Janice: Your story helps us understand the agony infertile women endure. Reading it can help us to be more empathetic to their unique pain.
I was wondering if you had any advice about how can we best support a friend or family member who is struggling with infertility? What should and shouldn’t we say or do?
Shannon: That’s a great question. The first thing I’d suggest is that you pray for your friend or loved one. And not just once—make it a regular commitment. Pray that God works His perfect will in her heart and in her life. Pray that she clings to Him. Pray that she lets Him comfort her.
After that, I’d say, “Don’t say too much” and “Don’t say too little.” Under the “Don’t say too much” category, try to minimize talk of your own pregnancy, your own children, your sister-in-law’s birth story, etc. Sometimes people can be very insensitive in their choice of topics. Under “Don’t say too little,” my advice is to open the door so your friend or loved one knows you’re a listening ear. Tell her you’re there whenever she wants to vent. Better yet, offer to pray with her. Make it known that you’re not uncomfortable with the topic … but leave the timing to her.
As to baby showers (which are understandably difficult), don’t place guilt on her if she chooses not to attend. Some women simply cannot. Again, if you have an open relationship with her and have already broached the subject, it will be easier to talk about these uncomfortable situations.
Be sensitive to her around Mother’s Day. I know one woman who said, “If my husband insists I go to church this Mother’s Day, I’ll go, but I’ll spend the entire service in the ladies’ room.” That’s heart-breaking. I wish I could sit down with every pastor for just twenty minutes and hash out the whole “Mother’s Day” thing. Those who have their eyes opened (like my own husband) try to honor all the women of the church, rather than honoring mothers. It’s unbelievably excruciating to be the only adult woman sitting down while all the “blessed” ones get to stand and be honored. There’s no more difficult day on the calendar than Mother’s Day. This would be a wonderful time to send a card to your friend letting her know what you’ve gained from her friendship, how much influence she’s had in your life (or your family), how she’s mentored you, etc. It’s not necessary to mention the “M” word; just let her know you consider her a gift.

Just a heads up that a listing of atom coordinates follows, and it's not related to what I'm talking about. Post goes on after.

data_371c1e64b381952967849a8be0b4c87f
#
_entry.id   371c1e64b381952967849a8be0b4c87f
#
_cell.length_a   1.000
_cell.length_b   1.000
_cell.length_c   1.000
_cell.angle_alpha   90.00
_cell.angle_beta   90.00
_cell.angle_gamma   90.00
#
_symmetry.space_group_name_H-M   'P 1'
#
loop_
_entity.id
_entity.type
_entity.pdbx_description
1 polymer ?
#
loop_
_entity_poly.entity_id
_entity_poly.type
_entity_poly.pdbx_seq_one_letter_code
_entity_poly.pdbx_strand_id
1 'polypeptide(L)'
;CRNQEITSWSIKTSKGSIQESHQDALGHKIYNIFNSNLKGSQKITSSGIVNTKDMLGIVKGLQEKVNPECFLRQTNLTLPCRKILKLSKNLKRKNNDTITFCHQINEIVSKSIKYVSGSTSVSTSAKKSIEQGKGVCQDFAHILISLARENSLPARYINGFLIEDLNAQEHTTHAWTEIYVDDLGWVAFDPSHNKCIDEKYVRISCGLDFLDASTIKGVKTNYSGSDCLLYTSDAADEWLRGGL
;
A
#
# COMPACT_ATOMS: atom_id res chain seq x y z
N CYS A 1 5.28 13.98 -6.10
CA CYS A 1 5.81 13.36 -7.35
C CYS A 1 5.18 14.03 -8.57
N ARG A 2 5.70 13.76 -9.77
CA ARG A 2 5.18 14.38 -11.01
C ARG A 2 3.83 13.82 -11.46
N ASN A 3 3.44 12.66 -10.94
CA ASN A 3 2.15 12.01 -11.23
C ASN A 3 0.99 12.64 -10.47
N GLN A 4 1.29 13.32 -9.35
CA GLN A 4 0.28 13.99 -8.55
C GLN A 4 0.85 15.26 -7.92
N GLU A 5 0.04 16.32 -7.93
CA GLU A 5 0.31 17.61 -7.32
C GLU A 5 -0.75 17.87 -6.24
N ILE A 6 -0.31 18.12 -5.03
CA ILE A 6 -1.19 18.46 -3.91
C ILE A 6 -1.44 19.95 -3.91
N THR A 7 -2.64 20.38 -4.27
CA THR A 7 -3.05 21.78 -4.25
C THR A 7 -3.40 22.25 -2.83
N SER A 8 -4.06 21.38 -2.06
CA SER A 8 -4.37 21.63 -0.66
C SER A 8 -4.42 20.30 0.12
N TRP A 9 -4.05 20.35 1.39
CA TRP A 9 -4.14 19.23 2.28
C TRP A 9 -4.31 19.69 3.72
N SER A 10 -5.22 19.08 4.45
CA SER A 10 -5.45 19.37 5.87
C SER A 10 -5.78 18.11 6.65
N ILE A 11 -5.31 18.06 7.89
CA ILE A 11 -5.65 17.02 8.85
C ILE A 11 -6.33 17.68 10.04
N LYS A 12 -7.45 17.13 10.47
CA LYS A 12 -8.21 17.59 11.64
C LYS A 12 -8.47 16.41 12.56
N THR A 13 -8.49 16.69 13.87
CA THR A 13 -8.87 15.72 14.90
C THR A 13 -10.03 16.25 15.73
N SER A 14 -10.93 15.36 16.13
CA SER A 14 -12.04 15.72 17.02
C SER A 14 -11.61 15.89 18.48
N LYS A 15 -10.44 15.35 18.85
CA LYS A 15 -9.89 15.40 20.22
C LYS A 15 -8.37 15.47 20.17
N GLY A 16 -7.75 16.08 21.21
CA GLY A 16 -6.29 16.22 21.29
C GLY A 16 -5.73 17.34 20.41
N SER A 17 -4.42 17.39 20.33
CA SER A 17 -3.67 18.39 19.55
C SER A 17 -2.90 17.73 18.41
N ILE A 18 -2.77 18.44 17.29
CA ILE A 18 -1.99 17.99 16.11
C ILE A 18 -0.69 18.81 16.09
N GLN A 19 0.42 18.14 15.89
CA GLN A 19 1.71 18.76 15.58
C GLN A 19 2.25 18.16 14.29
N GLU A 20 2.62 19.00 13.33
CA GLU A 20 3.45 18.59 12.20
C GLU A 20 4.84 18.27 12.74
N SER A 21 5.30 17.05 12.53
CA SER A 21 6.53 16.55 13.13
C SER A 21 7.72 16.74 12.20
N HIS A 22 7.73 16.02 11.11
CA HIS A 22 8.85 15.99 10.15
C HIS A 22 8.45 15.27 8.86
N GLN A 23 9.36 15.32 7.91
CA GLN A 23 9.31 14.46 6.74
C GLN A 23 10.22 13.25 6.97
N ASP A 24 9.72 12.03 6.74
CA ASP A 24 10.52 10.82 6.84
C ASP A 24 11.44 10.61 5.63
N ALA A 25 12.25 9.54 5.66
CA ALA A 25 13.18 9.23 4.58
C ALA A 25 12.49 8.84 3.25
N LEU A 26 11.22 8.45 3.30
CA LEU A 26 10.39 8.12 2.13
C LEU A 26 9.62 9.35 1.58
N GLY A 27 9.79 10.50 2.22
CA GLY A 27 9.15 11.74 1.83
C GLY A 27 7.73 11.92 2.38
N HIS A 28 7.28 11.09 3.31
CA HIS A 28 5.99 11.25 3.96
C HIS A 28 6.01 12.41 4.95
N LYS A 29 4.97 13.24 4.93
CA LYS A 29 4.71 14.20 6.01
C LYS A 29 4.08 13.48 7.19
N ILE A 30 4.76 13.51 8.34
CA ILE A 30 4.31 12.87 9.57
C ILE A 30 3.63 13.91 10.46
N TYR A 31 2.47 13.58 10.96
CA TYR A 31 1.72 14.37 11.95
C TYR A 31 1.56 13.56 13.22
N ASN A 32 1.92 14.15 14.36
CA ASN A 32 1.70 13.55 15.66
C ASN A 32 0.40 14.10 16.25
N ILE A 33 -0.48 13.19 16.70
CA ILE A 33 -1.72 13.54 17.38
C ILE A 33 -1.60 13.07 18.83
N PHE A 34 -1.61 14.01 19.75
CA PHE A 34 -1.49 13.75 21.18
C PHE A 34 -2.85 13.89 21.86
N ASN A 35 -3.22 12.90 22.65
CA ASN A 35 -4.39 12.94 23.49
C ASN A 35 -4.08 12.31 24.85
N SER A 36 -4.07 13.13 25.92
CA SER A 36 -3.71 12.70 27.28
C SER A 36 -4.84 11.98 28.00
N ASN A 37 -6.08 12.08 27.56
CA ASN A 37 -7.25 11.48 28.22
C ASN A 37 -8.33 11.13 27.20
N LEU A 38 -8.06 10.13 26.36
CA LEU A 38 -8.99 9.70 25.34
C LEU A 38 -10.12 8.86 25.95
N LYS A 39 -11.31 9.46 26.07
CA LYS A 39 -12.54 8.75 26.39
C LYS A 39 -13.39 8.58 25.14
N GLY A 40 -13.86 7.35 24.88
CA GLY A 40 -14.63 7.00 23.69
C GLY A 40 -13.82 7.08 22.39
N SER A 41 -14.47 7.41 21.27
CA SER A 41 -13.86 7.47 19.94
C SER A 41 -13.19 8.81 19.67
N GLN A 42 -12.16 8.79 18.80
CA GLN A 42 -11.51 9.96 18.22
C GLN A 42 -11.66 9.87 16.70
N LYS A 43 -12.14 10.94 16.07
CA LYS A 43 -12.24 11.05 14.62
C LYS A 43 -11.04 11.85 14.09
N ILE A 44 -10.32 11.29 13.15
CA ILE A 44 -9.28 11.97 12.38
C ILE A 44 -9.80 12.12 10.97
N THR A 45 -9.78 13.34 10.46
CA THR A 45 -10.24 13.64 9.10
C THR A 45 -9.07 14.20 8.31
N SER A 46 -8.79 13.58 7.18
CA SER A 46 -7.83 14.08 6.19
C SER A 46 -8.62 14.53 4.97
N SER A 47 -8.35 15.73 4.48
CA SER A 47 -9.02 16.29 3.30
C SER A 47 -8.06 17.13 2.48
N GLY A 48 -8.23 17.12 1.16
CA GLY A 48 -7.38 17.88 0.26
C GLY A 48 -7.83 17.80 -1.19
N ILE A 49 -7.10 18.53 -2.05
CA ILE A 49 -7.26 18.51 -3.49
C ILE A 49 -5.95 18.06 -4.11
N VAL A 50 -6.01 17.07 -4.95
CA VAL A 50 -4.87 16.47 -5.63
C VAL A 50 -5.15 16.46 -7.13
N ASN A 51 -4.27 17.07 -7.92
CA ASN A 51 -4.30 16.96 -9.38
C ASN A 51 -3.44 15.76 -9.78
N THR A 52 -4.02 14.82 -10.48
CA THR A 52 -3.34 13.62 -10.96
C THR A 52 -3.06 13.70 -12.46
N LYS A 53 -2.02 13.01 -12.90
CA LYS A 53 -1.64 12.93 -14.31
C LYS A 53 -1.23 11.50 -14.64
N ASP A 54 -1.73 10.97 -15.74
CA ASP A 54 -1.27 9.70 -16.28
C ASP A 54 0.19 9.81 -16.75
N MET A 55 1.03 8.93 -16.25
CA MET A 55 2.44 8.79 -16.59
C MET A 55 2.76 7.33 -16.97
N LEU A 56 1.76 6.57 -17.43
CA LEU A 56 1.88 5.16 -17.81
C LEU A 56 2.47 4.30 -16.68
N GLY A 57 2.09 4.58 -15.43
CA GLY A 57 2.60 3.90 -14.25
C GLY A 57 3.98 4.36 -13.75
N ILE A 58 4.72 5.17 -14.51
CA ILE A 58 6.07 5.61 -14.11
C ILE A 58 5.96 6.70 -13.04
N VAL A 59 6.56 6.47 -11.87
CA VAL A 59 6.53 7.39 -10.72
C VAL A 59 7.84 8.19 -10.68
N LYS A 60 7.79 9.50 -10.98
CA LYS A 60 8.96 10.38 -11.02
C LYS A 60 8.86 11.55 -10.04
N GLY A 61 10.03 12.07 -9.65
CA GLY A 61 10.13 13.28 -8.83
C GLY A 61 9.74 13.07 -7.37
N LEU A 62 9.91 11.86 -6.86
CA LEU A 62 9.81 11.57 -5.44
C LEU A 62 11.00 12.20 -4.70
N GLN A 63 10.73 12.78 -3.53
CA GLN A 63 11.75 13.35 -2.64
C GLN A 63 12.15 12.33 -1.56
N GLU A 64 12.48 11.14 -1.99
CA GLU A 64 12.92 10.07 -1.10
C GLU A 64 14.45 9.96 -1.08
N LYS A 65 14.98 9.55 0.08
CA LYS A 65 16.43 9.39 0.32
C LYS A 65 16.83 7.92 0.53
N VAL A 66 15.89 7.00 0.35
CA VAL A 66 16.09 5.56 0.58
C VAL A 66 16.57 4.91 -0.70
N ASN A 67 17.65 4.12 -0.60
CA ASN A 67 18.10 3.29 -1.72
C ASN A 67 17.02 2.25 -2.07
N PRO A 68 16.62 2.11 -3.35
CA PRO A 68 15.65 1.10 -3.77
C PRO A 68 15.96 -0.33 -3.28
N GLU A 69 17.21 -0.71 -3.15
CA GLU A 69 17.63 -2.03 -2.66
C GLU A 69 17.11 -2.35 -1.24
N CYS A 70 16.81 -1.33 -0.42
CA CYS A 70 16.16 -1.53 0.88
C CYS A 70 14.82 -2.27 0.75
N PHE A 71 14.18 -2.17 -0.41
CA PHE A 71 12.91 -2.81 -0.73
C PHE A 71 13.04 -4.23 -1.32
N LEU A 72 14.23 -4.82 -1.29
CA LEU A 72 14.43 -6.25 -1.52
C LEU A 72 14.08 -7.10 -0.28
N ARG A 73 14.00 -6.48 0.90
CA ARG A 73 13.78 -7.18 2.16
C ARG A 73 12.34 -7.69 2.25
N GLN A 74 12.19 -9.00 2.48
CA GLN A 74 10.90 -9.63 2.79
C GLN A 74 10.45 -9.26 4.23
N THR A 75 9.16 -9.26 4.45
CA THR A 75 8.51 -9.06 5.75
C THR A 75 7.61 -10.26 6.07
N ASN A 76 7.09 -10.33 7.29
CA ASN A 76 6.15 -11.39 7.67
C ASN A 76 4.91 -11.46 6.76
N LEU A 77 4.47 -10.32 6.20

And lastly, try not to ever say, “It will happen as soon as you relax,” “The minute you adopt, you’ll get pregnant,” or “You’re not pregnant yet because you don’t have enough faith.” Not only are those statements not true, they’re not helpful.
Janice: You also have a popular blog called Wind Scraps. How has blogging enhanced your life?
Shannon: I could give you so many answers! I’m so thankful for the great friendships I’ve gained through my blog; I adore the immediacy of blogging (unlike traditional publication, which can take 18 months or longer, you get nearly immediate feedback with blogging); I appreciate the chance to meet and speak with readers and other writers.
But if I had to choose the one thing I love most about blogging, it’s the fact that every post is a great, big fishing expedition. You happen upon an interesting conversation or notice a spiritual application to some mundane life moment, and you sit down and write it up. And then you hit “publish.” You have no idea who will swim by your site that particular day, but God does. He sends someone who needs what He gave you. They bite. They chew. Sometimes, they let you know they were there. And there’s absolutely nothing more rewarding to me than having someone respond and tell me, “God spoke to me through what you wrote.” I’m in awe that God permits us to partner with Him through words, and that He chooses useless vessels to be His scribes. So until He says, “Enough,” I’ll keep blogging.
Janice: Thank you again Shannon. I hope our readers will get a chance to pick up Inconceivable and visit you at Wind Scraps.
Shannon: Janice, thank you so much. I pray that God blesses you and Susan for the work you’re doing here at 5 Minutes for Mom. And may He bless your readers!